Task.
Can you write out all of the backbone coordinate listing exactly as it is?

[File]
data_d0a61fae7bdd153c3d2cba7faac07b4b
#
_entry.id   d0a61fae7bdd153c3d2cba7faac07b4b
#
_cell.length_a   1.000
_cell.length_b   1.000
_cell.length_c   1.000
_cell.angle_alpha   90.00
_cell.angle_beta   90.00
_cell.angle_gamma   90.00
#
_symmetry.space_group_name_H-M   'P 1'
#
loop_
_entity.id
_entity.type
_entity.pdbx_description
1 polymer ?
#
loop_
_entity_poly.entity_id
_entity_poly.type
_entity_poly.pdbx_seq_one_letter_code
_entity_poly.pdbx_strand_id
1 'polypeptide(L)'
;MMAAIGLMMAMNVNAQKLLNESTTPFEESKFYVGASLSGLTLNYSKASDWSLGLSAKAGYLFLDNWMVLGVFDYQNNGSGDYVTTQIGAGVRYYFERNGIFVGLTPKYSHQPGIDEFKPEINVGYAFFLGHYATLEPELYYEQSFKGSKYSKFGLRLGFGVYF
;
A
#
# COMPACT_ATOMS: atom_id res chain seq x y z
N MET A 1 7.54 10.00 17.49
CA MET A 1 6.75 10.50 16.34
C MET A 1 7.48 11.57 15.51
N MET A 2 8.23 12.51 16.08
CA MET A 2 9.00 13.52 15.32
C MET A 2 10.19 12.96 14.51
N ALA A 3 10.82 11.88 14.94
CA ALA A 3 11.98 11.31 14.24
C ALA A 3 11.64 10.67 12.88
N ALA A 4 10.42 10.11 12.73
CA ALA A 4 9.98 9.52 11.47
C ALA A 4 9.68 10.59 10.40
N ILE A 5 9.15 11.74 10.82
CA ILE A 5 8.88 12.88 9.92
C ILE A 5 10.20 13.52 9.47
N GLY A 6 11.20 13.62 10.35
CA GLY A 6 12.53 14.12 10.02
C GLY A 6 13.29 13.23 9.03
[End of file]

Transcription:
data_d0a61fae7bdd153c3d2cba7faac07b4b
#
_entry.id   d0a61fae7bdd153c3d2cba7faac07b4b
#
_cell.length_a   1.000
_cell.length_b   1.000
_cell.length_c   1.000
_cell.angle_alpha   90.00
_cell.angle_beta   90.00
_cell.angle_gamma   90.00
#
_symmetry.space_group_name_H-M   'P 1'
#
loop_
_entity.id
_entity.type
_entity.pdbx_description
1 polymer ?
#
loop_
_entity_poly.entity_id
_entity_poly.type
_entity_poly.pdbx_seq_one_letter_code
_entity_poly.pdbx_strand_id
1 'polypeptide(L)'
;MMAAIGLMMAMNVNAQKLLNESTTPFEESKFYVGASLSGLTLNYSKASDWSLGLSAKAGYLFLDNWMVLGVFDYQNNGSGDYVTTQIGAGVRYYFERNGIFVGLTPKYSHQPGIDEFKPEINVGYAFFLGHYATLEPELYYEQSFKGSKYSKFGLRLGFGVYF
;
A
#
# COMPACT_ATOMS: atom_id res chain seq x y z
N MET A 1 7.54 10.00 17.49
CA MET A 1 6.75 10.50 16.34
C MET A 1 7.48 11.57 15.51
N MET A 2 8.23 12.51 16.08
CA MET A 2 9.00 13.52 15.32
C MET A 2 10.19 12.96 14.51
N ALA A 3 10.82 11.88 14.94
CA ALA A 3 11.98 11.31 14.24
C ALA A 3 11.64 10.67 12.88
N ALA A 4 10.42 10.11 12.73
CA ALA A 4 9.98 9.52 11.47
C ALA A 4 9.68 10.59 10.40
N ILE A 5 9.15 11.74 10.82
CA ILE A 5 8.88 12.88 9.92
C ILE A 5 10.20 13.52 9.47
N GLY A 6 11.20 13.62 10.35
CA GLY A 6 12.53 14.12 10.02
C GLY A 6 13.29 13.23 9.03